Guest Commentary – Halving Global Food Loss and Waste by 2030

By Kanayo F. Nwanze, President of the International Fund for Agricultural Development

In January, during the launch of a new initiative at the World Economic Forum in Davos, Switzerland, I made a call to end shocking levels of food spoilage and loss. Nearly a third of all food is lost or wasted ‘between the farm and the fork’ and it is the rural people in developing countries who suffer this loss the most. FAO estimates that annually the loss and waste adds up to US$940 billion and about eight per cent of global greenhouse gas emissions. If food loss and waste were its own country, it would be the world’s third-largest greenhouse gas emitter.

We all have a role to play in tackling this huge issue. But it will require a structured approach, solid partnerships, bold initiatives and collaborative actions across sectors and value chains. Without this, the losses and waste will go on and poor rural people will bear the brunt of our failure to act.

Champions 12.3: inspiring ambition, mobilizing action

That’s why I’m honoured to be part of the new initiative launched at Davos Champions 12.3. It’s a coalition of 30 CEOs, government ministers, global institution executives, civil society leaders and farmers’ organizations. The name symbolizes our commitment to Target 12.3 of the UN Sustainable Development Goals (SDGs). By 2030, its aim is to halve per capita food waste at the retail and consumer level, and reduce losses along production and supply chains, including post-harvest losses.

Our role as champions will be to inspire ambition and mobilize action. We will raise awareness amongst governments, private sector and all the stakeholders along the value chain about Target 12.3 and leverage our relations to create the capacity to reach it.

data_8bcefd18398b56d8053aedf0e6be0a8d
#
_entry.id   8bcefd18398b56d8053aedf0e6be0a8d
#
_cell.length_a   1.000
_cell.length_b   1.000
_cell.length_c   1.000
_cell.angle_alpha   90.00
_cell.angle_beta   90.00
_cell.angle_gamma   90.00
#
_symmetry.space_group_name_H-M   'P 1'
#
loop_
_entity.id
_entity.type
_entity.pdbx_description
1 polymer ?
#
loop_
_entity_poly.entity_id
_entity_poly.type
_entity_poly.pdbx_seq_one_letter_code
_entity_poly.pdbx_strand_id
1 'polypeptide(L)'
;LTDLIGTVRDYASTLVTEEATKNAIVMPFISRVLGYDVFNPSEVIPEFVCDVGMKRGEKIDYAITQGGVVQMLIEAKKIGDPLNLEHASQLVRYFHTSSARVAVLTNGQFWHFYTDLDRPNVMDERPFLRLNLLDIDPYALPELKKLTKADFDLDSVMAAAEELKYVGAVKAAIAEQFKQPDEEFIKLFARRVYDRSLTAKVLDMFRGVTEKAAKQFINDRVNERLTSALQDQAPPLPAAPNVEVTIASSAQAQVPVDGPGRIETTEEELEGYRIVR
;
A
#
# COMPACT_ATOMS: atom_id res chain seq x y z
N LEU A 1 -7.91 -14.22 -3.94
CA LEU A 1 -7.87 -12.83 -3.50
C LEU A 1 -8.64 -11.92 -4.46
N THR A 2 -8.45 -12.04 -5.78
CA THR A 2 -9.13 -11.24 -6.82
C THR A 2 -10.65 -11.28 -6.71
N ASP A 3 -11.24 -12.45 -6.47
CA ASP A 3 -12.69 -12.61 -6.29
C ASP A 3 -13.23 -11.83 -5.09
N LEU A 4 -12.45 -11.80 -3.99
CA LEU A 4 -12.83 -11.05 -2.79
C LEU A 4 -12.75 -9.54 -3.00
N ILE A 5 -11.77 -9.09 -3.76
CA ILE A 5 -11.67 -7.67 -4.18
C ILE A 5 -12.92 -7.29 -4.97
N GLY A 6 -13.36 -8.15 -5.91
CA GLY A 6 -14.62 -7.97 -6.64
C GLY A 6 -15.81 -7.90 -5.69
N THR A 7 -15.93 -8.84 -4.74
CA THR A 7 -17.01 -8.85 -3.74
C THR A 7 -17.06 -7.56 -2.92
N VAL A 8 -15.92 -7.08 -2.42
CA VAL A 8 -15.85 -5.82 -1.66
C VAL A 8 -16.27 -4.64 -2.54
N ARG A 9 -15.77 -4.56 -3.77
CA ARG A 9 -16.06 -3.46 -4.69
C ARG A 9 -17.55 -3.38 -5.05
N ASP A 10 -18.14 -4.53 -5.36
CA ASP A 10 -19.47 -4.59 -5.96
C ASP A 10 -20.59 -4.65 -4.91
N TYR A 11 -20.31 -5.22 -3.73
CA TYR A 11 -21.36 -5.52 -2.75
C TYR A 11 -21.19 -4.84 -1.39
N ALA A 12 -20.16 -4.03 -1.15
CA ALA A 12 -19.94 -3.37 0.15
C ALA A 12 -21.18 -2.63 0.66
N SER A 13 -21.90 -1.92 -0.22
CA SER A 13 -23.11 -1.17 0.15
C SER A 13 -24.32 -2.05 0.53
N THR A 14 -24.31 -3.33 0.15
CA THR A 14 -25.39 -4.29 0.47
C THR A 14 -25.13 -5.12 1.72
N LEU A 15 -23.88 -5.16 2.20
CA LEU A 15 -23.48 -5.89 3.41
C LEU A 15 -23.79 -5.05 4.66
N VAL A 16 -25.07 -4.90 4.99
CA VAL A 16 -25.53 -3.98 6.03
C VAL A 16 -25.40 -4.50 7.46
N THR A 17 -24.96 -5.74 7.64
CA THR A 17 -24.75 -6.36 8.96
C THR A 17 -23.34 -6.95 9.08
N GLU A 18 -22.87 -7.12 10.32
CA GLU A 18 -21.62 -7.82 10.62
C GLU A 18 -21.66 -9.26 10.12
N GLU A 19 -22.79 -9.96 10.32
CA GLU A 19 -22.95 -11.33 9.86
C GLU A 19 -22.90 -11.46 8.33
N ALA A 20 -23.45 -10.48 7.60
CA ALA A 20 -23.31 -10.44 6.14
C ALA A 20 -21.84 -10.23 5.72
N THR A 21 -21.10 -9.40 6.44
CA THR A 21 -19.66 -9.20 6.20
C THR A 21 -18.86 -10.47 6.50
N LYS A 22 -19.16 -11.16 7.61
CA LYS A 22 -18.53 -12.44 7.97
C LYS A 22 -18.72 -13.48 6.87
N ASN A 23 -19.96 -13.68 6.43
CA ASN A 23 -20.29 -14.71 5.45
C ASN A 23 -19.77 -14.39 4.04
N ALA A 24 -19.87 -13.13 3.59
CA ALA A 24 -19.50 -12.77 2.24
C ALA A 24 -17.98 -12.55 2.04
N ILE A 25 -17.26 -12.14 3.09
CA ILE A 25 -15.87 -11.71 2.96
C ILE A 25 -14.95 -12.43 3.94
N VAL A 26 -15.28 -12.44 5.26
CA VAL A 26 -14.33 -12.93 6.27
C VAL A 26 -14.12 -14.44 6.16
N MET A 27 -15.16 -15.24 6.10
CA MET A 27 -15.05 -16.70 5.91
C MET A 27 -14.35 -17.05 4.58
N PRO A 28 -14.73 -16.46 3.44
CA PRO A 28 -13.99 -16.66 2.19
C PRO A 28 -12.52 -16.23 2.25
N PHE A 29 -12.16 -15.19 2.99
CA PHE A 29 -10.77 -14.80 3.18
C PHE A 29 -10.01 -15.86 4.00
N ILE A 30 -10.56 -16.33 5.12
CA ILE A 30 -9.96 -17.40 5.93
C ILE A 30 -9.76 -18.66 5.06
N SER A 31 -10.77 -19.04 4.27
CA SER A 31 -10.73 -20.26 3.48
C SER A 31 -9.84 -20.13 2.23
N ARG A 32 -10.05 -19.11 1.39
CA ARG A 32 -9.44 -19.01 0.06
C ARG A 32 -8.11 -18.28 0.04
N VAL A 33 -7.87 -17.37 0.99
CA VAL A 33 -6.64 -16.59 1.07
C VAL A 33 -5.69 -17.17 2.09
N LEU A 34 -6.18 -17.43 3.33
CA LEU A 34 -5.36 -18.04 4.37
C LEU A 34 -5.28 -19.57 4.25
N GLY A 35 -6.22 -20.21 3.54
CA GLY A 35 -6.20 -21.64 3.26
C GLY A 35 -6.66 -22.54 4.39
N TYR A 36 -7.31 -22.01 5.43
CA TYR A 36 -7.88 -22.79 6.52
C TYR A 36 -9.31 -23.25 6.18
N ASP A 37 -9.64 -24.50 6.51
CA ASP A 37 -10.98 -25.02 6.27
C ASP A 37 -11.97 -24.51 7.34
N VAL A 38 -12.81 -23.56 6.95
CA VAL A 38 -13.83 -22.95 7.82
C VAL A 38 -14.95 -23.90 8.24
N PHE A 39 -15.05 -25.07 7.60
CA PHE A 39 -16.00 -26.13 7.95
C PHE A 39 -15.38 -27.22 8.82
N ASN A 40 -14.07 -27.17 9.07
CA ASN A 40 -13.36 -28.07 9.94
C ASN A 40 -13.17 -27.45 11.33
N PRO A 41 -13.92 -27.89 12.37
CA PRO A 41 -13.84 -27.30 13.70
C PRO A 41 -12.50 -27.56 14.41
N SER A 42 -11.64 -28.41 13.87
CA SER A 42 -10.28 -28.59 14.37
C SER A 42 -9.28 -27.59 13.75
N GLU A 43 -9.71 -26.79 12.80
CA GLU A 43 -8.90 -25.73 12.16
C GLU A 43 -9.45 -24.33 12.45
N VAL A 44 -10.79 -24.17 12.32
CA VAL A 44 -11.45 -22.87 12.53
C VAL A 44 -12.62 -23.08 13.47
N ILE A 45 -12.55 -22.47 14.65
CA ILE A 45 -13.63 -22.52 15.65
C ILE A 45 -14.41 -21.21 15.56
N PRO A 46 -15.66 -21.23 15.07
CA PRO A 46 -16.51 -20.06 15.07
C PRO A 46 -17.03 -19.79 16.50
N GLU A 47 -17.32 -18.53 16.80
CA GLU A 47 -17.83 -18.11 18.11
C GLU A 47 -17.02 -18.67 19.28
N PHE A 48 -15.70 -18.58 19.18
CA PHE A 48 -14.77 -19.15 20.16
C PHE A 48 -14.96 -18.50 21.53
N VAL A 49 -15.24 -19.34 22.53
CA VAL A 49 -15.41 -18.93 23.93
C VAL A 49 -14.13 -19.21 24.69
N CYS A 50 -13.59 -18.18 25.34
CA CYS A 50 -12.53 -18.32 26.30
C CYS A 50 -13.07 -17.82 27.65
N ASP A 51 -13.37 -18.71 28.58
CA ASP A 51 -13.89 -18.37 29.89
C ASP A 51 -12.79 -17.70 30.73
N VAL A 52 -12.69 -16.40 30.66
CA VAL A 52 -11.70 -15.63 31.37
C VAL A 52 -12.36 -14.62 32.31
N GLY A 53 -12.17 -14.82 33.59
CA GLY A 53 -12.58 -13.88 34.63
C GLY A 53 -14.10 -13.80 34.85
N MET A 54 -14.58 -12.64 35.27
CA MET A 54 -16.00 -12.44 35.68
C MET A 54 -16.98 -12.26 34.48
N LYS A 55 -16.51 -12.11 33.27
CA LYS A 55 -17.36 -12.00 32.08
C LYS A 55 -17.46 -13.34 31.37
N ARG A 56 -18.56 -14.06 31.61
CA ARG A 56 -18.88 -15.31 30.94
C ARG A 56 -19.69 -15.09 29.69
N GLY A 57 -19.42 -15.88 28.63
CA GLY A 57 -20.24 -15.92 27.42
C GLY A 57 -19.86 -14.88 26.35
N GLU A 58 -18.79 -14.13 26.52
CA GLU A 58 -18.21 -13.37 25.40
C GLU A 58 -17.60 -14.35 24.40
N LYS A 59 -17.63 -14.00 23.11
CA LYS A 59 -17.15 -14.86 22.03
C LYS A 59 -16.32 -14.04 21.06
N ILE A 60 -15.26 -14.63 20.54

An ambitious target, but not impossible

In the past years, like many other development organizations, we did not have in place a systematic approach to address post-harvest management issues in our operations. But this is no longer the way we work. With a renewed emphasis on pro-poor value chain development, we are now investing in post-production technologies and services to smallholder farmers to reduce food losses and waste, and make quality and safe food available.

Moreover, we are joining forces with our sister agencies and Member States to raise awareness on the importance of food losses and to stimulate change and action in member countries to reduce them. In this regard, I would like to mention two joint projects:

“Mainstreaming Food Loss Reduction Initiatives for Smallholders in Food Deficit Areas,” funded by the Swiss Agency for Development and Cooperation, implemented with FAO and WFP, and “Food loss reduction through partnerships and evidence based interventions,” funded by the government of Ireland and implemented with FAO.

Thanks to the first project in particular, a global Community of Practice has been established to share knowledge and scale up solutions to reduce food loss in supported grain and pulse value chains.

As I said during the launch of this initiative, we can only achieve success if we give smallholder farmers the tools they need. At IFAD we believe that if smallholder farmers are given the right tools, not only will they feed themselves and their communities, they can significantly contribute to global food security.

With the support of each one of you, I am confident IFAD can play a substantial role in achieving Target 12.3 by increasing interventions directed at reducing food losses and waste.